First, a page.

Despite what you were shown on the box, sea monkeys, or brine shrimp, are female. They reproduce asexually for the most part, and their offspring are also female. They are not the only species to reproduce asexually (about one in 10,000 animal species is male-free), but brine shrimp are unique: among the vast swarms of females, you'll find a rare male.
The males were exceedingly rare–around one in thousand in many cases, and around one in a hundred in a few. And yet they were healthy and fertile. The males couldn’t mate with females of their own population, but they readily had sex with other species. What’s more, their hybrid offspring were healthy and fertile, too.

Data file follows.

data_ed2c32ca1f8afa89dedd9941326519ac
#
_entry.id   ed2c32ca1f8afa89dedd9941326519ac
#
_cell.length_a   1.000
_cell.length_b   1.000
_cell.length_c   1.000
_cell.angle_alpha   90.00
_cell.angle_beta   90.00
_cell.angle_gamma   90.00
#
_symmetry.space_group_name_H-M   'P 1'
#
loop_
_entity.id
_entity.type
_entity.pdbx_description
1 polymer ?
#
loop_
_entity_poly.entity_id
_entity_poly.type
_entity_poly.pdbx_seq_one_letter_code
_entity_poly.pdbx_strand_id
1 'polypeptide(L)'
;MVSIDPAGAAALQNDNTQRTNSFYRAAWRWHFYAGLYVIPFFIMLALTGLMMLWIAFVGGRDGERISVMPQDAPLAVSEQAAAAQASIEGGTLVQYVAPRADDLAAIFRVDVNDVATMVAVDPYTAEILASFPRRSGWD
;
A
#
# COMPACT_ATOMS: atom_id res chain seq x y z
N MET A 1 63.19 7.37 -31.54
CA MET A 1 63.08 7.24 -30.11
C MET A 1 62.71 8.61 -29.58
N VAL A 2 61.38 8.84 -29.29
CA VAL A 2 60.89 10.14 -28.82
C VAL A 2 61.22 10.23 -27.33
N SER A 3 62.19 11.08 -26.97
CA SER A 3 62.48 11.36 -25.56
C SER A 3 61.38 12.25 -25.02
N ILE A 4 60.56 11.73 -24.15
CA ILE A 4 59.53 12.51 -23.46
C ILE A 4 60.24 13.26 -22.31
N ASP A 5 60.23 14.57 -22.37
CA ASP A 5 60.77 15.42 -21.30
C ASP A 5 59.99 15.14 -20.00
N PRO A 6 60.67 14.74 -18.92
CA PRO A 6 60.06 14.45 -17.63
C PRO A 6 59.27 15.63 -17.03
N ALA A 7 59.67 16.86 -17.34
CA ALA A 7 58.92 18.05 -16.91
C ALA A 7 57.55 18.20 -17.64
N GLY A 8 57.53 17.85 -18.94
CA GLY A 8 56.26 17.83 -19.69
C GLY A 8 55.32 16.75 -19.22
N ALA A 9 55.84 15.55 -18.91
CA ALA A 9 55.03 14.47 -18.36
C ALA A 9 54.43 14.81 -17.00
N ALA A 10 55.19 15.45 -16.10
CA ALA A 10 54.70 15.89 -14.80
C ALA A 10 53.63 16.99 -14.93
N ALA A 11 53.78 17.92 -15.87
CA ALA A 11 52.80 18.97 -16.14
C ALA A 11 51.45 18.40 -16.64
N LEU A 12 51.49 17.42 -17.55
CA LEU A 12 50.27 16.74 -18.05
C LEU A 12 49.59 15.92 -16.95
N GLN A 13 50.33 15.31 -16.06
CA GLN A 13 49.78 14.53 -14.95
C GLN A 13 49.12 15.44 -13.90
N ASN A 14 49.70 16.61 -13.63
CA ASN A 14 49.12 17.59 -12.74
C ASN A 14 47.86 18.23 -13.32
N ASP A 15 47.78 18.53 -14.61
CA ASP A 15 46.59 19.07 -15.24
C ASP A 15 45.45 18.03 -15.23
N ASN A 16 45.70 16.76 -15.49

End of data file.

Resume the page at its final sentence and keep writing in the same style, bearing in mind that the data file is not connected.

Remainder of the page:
If asexual animal species are rare, species with asexual females and rare males are even more rare. Only a few other examples have turned up, such as certain populations of snails in New Zealand. Maccari and her colleagues don’t think there’s a clear answer to why these rare males exist. But there are a few plausible possibilities.
Carl Zimmer presents a few possible reasons for the discrepancy -and they are all weird. Link